Saturday, April 9, 2011

One week in

The 2011 ball season has passed its first week and there have been a lot of surprises and interesting developments.

Who would have thought Boston and Tampa would have gotten off to such wretched starts? Of course, their fans are panicking already which is really rather stupid considering there are only 150+ games left. Still, both teams have to be rather frustrated. The Giants are in a similar mediocre beginning. Take heart, fans of these teams! Except in exceptional years, it’s never clear until at least the end of May, how things might shake down by October, and even then things can change. On the other side of the coin, fans of Pittsburgh and Baltimore must be thinking of how they might get their hands on World Series tickets. Unlike most other sports, baseball is not a sprint; it’s a marathon, a very l-o-n-g marathon, and that’s something that makes it really interesting. I love the back-and-forth tussling between the teams in contention that generally happens in at least a few of the divisions every season.

The other thing that’s happening is (I believe) all teams are through with the first road trips, or heading out on that first one. It’s an old baseball truism that seasons are generally won or lost on the road. It’s how you play in the other guy’s ballparks that decides whether you make the post season or not.

I believe that teams with a balance, neither overly-dependant on their pitching or their hitting, but with good solid depth in both, are the ones that ultimately find success in their away games. Why? Because there is less to panic about. If your pitching has gone south for a bit, your hitters will hopefully be able to step up their game, and vice-versa. If pitching, for example, is what your team is really about, if that wobbles (and doesn’t that usually seem to happen on the road?), then what do you have to fall back on? That’s when unbalanced teams panic and dig themselves into an even deeper hole.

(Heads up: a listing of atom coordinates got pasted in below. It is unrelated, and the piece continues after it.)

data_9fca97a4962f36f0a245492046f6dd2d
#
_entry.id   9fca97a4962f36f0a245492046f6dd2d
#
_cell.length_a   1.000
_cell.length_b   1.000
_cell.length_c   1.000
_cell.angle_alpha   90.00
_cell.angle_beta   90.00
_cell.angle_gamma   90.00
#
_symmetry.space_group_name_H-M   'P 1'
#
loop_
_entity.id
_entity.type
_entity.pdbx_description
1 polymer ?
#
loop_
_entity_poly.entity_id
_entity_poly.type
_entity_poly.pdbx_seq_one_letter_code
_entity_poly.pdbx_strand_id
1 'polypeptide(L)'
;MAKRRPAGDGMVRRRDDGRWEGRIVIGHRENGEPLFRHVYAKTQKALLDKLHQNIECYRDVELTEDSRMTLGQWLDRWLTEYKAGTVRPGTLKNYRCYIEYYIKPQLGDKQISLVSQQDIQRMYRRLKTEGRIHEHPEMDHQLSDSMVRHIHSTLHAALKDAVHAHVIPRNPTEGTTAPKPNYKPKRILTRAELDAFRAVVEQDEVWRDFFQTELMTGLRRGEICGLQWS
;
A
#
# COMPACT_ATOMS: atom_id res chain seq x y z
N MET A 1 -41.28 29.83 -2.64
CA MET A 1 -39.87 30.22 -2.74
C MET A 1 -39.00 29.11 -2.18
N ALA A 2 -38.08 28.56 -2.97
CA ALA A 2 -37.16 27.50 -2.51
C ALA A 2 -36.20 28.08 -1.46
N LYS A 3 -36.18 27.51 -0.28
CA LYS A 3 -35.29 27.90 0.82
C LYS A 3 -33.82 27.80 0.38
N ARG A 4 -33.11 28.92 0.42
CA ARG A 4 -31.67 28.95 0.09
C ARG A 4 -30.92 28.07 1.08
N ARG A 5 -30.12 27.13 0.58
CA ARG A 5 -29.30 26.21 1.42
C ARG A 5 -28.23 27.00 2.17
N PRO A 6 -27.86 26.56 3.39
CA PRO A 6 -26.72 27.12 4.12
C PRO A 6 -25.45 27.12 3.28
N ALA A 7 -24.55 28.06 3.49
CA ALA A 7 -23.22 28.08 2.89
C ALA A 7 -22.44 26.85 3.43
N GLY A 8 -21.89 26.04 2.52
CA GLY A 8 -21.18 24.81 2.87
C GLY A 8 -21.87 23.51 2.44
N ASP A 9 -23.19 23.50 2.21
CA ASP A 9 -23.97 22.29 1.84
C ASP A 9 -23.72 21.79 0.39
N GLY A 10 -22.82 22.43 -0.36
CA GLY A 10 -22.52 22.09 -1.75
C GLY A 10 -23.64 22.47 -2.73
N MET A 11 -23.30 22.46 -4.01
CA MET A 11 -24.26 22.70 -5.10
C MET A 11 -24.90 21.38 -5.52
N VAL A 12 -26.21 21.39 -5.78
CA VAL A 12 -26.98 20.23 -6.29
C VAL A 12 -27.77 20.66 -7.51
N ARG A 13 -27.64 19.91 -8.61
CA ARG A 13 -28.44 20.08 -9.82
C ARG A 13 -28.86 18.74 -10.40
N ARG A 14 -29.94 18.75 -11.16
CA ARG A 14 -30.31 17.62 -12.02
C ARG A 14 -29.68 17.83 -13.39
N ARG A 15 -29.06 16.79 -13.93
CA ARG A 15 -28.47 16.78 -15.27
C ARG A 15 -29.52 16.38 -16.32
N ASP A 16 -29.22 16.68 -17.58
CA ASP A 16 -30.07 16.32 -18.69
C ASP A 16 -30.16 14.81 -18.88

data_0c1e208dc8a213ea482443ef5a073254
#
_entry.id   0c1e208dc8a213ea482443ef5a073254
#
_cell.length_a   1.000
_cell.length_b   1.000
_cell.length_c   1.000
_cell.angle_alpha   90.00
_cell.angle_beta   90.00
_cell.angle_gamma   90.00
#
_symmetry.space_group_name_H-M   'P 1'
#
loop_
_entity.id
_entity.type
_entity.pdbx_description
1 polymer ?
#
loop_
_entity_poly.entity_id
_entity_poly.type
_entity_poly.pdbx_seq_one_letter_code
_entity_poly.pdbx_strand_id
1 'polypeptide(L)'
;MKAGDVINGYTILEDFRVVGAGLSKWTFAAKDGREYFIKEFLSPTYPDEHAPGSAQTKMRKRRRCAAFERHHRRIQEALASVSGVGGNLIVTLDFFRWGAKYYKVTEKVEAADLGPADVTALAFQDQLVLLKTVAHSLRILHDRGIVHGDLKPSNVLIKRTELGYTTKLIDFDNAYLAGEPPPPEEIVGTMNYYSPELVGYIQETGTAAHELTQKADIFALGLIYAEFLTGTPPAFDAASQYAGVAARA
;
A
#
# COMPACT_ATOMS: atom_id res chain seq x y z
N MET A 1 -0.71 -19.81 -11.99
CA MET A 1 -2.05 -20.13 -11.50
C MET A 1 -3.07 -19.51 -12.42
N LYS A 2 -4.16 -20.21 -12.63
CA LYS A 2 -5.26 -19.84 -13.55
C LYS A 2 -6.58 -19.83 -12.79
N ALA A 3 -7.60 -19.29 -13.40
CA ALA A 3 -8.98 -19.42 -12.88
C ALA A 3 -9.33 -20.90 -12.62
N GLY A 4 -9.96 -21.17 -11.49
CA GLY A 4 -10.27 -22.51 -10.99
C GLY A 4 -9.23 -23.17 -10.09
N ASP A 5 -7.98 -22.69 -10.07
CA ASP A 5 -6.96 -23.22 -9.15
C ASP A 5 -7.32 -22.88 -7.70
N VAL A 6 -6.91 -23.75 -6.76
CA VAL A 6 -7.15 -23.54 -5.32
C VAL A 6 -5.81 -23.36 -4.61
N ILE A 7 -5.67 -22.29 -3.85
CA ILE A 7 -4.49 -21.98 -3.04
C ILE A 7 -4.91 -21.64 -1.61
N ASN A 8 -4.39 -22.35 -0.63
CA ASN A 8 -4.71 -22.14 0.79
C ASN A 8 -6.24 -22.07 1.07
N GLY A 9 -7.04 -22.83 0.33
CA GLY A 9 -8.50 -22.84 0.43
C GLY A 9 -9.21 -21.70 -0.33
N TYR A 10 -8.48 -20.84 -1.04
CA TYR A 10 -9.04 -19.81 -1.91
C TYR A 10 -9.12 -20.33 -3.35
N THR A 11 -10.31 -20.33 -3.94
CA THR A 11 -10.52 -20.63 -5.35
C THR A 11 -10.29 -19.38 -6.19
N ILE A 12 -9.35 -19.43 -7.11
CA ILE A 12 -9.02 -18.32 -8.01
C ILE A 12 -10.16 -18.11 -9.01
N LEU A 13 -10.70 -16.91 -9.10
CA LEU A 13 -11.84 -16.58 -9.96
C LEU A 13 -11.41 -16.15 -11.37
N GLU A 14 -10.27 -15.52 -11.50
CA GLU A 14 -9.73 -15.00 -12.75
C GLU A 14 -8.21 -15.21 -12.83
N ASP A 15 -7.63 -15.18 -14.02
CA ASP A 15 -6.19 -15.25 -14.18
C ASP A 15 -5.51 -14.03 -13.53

I’ll leave the analyzing of teams’ strengths and weaknesses to my blog confreres.

For my team, Toronto, I like what I’ve seen so far. Last Sunday’s game was a good case in point. They were in it until the very last pitch. With a 162-game season, you’re not going to win every game. All you can ask is for your team to keep fighting — and the 2011 Jays seems to be that kind of team. Will they make it to the post season? They just might. The talent is there and I believe most of the ingredients for a contender are already in place, but there’s a certain rawness to many of the players that might cause them to stumble more than we’d like. Still, they surprised everyone last year, and there’s the distinct possibility they might be able to do that again, and with the improvements they’ve made to the team, that could vault them higher.

But can’t you say that about most of the teams in both leagues?

Okay, I’ll go out on a prognosticational limb here. Arizona, Houston, New York in the NL, and Seattle and KC in the AL will be at the bottom by season’s end. For the AL East, I really can’t tell you — but I bet that race comes down to who has the fewest injuries and which teams’ youngest and newest players have great seasons.


Jared said...

I was actually looking into standings from last year, and it turns out that 7 of the 8 teams that made the playoffs were in 1st or 2nd by May 1, the exception being the Atlanta Braves, who were in last place. So I'm only going to wait a month before I crown my champions. :)